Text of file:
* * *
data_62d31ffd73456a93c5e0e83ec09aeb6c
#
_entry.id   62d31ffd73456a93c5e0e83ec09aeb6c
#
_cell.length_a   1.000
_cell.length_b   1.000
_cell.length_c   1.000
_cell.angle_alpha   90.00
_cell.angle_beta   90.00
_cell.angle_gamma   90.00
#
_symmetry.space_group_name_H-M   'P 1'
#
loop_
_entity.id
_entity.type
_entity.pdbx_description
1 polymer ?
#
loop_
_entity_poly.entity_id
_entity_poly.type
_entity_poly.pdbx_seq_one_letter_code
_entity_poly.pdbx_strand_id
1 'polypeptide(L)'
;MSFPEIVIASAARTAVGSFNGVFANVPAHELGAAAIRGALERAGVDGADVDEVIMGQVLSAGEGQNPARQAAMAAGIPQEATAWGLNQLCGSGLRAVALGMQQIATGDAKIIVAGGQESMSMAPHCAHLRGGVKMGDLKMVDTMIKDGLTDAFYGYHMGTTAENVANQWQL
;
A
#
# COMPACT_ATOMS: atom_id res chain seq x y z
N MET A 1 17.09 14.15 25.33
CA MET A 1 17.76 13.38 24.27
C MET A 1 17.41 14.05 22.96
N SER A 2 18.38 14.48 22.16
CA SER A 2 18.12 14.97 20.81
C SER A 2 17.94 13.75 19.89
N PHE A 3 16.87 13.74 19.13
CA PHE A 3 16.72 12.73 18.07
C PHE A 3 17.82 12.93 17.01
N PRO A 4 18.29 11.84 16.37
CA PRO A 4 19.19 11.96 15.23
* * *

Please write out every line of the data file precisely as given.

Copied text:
data_62d31ffd73456a93c5e0e83ec09aeb6c
#
_entry.id   62d31ffd73456a93c5e0e83ec09aeb6c
#
_cell.length_a   1.000
_cell.length_b   1.000
_cell.length_c   1.000
_cell.angle_alpha   90.00
_cell.angle_beta   90.00
_cell.angle_gamma   90.00
#
_symmetry.space_group_name_H-M   'P 1'
#
loop_
_entity.id
_entity.type
_entity.pdbx_description
1 polymer ?
#
loop_
_entity_poly.entity_id
_entity_poly.type
_entity_poly.pdbx_seq_one_letter_code
_entity_poly.pdbx_strand_id
1 'polypeptide(L)'
;MSFPEIVIASAARTAVGSFNGVFANVPAHELGAAAIRGALERAGVDGADVDEVIMGQVLSAGEGQNPARQAAMAAGIPQEATAWGLNQLCGSGLRAVALGMQQIATGDAKIIVAGGQESMSMAPHCAHLRGGVKMGDLKMVDTMIKDGLTDAFYGYHMGTTAENVANQWQL
;
A
#
# COMPACT_ATOMS: atom_id res chain seq x y z
N MET A 1 17.09 14.15 25.33
CA MET A 1 17.76 13.38 24.27
C MET A 1 17.41 14.05 22.96
N SER A 2 18.38 14.48 22.16
CA SER A 2 18.12 14.97 20.81
C SER A 2 17.94 13.75 19.89
N PHE A 3 16.87 13.74 19.13
CA PHE A 3 16.72 12.73 18.07
C PHE A 3 17.82 12.93 17.01
N PRO A 4 18.29 11.84 16.37
CA PRO A 4 19.19 11.96 15.23